Taking control over control: Why I moved back to WordPress

Google has been powerful. Starting off with a very fast and robust engine, it has now hosted  tens (and counting) of cool and free services like Gmail, Docs and Spreadsheets, Calendar, Blogger and the like.

Let’s look at it in both positive and negative senses. On the one hand, netizens, whether rich or poor (economically or otherwise), have more opportunities to express themselves and relate with the rest using the Internet, and with much ease. (Actually, this has also made Internet service providers and cafes even happier.) Google has successfully made a unique business case that it’s much more profitable to provide really free services.

On the other hand, Google’s successful projects also mean monopoly. Naive netizens (is it an oxymoron?) having loyalty to it, while still have their hands free, literally, unknowingly have their minds closed to other Internet possibilities that make for their creativity and development. I’ve been one of late.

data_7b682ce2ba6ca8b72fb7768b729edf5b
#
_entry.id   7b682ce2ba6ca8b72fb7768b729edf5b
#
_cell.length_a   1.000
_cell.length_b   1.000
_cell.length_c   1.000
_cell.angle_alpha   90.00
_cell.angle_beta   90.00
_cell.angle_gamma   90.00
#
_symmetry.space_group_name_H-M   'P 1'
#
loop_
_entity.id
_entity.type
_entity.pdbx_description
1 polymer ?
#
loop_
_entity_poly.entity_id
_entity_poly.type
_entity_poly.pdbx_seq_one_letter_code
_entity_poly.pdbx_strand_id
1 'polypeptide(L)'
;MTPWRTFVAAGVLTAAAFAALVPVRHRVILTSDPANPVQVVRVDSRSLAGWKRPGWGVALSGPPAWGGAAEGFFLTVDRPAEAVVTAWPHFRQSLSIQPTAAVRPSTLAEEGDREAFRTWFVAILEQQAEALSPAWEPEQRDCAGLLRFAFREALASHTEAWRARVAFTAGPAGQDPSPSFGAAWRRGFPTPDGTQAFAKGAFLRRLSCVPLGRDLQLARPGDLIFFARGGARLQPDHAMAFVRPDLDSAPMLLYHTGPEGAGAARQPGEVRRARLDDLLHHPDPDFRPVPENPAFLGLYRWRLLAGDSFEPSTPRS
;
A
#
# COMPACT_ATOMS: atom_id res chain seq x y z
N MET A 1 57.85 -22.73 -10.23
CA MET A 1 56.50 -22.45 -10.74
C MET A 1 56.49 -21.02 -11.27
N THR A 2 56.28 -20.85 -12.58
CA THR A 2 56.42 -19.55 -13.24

I hold a account for many Google services (from Gmail to Calendar). Several weeks ago, I decided to create a Blogger account, having the resolve to move there all my WordPress blog entries. Yesterday, my guilt pricked me. That guilt proceeded from my principle that there should not be monopoly in all scheme of things. And the software world is not an exception.

I don’t want an entity to impose on me, whether it gives me free stuff or not. I want my own control. I don’t want unwarranted prodding that this one company is greatest, therefore, its services are greatest of them all. I want options, which must be made known to me in no time.

So I moved back to WordPress to host my advocacy blog. It’s a break from my ‘extreme loyalty’ to Google, extreme because I hadn’t known that Yahoo! has improved very much (like a toolbar that can already run on Mozilla Firefox on Linux).  I don’t want to dwell too much on the pros and cons and I don’t want to compare the two here. But I feel that with WordPress, I can relate to the world much deeper. I come to know people who think and work similar to my concerns, which contribute further to my progress as an individual having work/life.

And I’m not saying that because WordPress is cool, I’ll stick to WordPress forever. As I said, I should have control over Internet stuff, lest I’d be like one of those ‘naive netizens’.

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